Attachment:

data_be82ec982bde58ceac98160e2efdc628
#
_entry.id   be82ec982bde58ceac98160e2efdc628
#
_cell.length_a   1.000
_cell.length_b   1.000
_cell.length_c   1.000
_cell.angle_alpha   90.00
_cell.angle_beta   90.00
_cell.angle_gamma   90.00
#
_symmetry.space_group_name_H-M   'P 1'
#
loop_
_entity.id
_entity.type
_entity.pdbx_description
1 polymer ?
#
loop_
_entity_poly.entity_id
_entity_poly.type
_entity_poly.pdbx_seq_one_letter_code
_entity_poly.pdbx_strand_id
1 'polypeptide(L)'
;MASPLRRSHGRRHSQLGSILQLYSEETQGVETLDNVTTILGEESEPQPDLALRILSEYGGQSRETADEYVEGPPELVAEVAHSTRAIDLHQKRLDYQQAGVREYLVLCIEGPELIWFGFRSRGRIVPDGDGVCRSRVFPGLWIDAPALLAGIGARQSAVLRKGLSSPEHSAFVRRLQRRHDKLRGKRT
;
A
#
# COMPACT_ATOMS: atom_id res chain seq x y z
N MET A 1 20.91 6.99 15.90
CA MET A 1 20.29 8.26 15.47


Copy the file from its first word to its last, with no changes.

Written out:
data_be82ec982bde58ceac98160e2efdc628
#
_entry.id   be82ec982bde58ceac98160e2efdc628
#
_cell.length_a   1.000
_cell.length_b   1.000
_cell.length_c   1.000
_cell.angle_alpha   90.00
_cell.angle_beta   90.00
_cell.angle_gamma   90.00
#
_symmetry.space_group_name_H-M   'P 1'
#
loop_
_entity.id
_entity.type
_entity.pdbx_description
1 polymer ?
#
loop_
_entity_poly.entity_id
_entity_poly.type
_entity_poly.pdbx_seq_one_letter_code
_entity_poly.pdbx_strand_id
1 'polypeptide(L)'
;MASPLRRSHGRRHSQLGSILQLYSEETQGVETLDNVTTILGEESEPQPDLALRILSEYGGQSRETADEYVEGPPELVAEVAHSTRAIDLHQKRLDYQQAGVREYLVLCIEGPELIWFGFRSRGRIVPDGDGVCRSRVFPGLWIDAPALLAGIGARQSAVLRKGLSSPEHSAFVRRLQRRHDKLRGKRT
;
A
#
# COMPACT_ATOMS: atom_id res chain seq x y z
N MET A 1 20.91 6.99 15.90
CA MET A 1 20.29 8.26 15.47